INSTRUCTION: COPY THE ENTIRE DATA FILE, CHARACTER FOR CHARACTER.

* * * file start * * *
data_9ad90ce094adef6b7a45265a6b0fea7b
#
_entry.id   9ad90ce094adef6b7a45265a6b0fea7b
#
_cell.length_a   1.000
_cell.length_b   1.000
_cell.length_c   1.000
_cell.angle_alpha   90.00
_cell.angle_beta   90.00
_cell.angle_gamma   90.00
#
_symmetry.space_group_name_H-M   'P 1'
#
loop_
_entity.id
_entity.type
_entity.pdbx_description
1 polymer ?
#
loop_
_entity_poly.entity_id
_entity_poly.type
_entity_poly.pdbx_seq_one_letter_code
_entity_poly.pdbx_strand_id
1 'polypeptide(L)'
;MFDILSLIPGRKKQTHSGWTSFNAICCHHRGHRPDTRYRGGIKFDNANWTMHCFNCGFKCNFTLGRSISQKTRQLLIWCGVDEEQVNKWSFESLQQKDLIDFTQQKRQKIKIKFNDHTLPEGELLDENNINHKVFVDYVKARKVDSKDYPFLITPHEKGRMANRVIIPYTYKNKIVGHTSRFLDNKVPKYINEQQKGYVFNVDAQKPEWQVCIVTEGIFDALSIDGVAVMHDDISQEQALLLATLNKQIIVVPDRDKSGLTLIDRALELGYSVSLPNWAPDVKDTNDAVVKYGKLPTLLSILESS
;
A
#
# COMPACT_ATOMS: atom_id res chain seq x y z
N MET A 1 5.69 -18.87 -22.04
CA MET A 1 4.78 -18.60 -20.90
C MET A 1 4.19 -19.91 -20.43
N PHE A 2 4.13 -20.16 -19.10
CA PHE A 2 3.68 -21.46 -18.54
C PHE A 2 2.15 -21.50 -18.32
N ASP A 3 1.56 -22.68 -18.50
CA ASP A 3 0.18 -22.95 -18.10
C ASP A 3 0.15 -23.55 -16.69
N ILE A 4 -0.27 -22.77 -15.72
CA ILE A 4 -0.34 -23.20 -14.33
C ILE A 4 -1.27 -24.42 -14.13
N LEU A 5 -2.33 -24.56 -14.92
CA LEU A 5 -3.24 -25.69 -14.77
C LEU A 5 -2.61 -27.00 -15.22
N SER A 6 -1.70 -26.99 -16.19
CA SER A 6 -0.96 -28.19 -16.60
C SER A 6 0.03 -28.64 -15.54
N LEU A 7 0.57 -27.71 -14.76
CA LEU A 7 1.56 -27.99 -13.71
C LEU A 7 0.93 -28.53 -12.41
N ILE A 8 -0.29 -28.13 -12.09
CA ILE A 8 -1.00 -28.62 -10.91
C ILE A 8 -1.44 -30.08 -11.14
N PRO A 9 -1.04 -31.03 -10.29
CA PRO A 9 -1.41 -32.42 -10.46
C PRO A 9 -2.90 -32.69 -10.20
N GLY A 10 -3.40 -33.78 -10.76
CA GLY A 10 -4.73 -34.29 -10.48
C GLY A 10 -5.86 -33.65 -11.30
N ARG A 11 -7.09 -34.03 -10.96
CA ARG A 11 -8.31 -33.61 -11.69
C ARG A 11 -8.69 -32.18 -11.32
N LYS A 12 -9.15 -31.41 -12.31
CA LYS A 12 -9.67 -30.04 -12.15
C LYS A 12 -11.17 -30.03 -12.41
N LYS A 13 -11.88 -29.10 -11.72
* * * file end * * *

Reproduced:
data_9ad90ce094adef6b7a45265a6b0fea7b
#
_entry.id   9ad90ce094adef6b7a45265a6b0fea7b
#
_cell.length_a   1.000
_cell.length_b   1.000
_cell.length_c   1.000
_cell.angle_alpha   90.00
_cell.angle_beta   90.00
_cell.angle_gamma   90.00
#
_symmetry.space_group_name_H-M   'P 1'
#
loop_
_entity.id
_entity.type
_entity.pdbx_description
1 polymer ?
#
loop_
_entity_poly.entity_id
_entity_poly.type
_entity_poly.pdbx_seq_one_letter_code
_entity_poly.pdbx_strand_id
1 'polypeptide(L)'
;MFDILSLIPGRKKQTHSGWTSFNAICCHHRGHRPDTRYRGGIKFDNANWTMHCFNCGFKCNFTLGRSISQKTRQLLIWCGVDEEQVNKWSFESLQQKDLIDFTQQKRQKIKIKFNDHTLPEGELLDENNINHKVFVDYVKARKVDSKDYPFLITPHEKGRMANRVIIPYTYKNKIVGHTSRFLDNKVPKYINEQQKGYVFNVDAQKPEWQVCIVTEGIFDALSIDGVAVMHDDISQEQALLLATLNKQIIVVPDRDKSGLTLIDRALELGYSVSLPNWAPDVKDTNDAVVKYGKLPTLLSILESS
;
A
#
# COMPACT_ATOMS: atom_id res chain seq x y z
N MET A 1 5.69 -18.87 -22.04
CA MET A 1 4.78 -18.60 -20.90
C MET A 1 4.19 -19.91 -20.43
N PHE A 2 4.13 -20.16 -19.10
CA PHE A 2 3.68 -21.46 -18.54
C PHE A 2 2.15 -21.50 -18.32
N ASP A 3 1.56 -22.68 -18.50
CA ASP A 3 0.18 -22.95 -18.10
C ASP A 3 0.15 -23.55 -16.69
N ILE A 4 -0.27 -22.77 -15.72
CA ILE A 4 -0.34 -23.20 -14.33
C ILE A 4 -1.27 -24.42 -14.13
N LEU A 5 -2.33 -24.56 -14.92
CA LEU A 5 -3.24 -25.69 -14.77
C LEU A 5 -2.61 -27.00 -15.22
N SER A 6 -1.70 -26.99 -16.19
CA SER A 6 -0.96 -28.19 -16.60
C SER A 6 0.03 -28.64 -15.54
N LEU A 7 0.57 -27.71 -14.76
CA LEU A 7 1.56 -27.99 -13.71
C LEU A 7 0.93 -28.53 -12.41
N ILE A 8 -0.29 -28.13 -12.09
CA ILE A 8 -1.00 -28.62 -10.91
C ILE A 8 -1.44 -30.08 -11.14
N PRO A 9 -1.04 -31.03 -10.29
CA PRO A 9 -1.41 -32.42 -10.46
C PRO A 9 -2.90 -32.69 -10.20
N GLY A 10 -3.40 -33.78 -10.76
CA GLY A 10 -4.73 -34.29 -10.48
C GLY A 10 -5.86 -33.65 -11.30
N ARG A 11 -7.09 -34.03 -10.96
CA ARG A 11 -8.31 -33.61 -11.69
C ARG A 11 -8.69 -32.18 -11.32
N LYS A 12 -9.15 -31.41 -12.31
CA LYS A 12 -9.67 -30.04 -12.15
C LYS A 12 -11.17 -30.03 -12.41
N LYS A 13 -11.88 -29.10 -11.72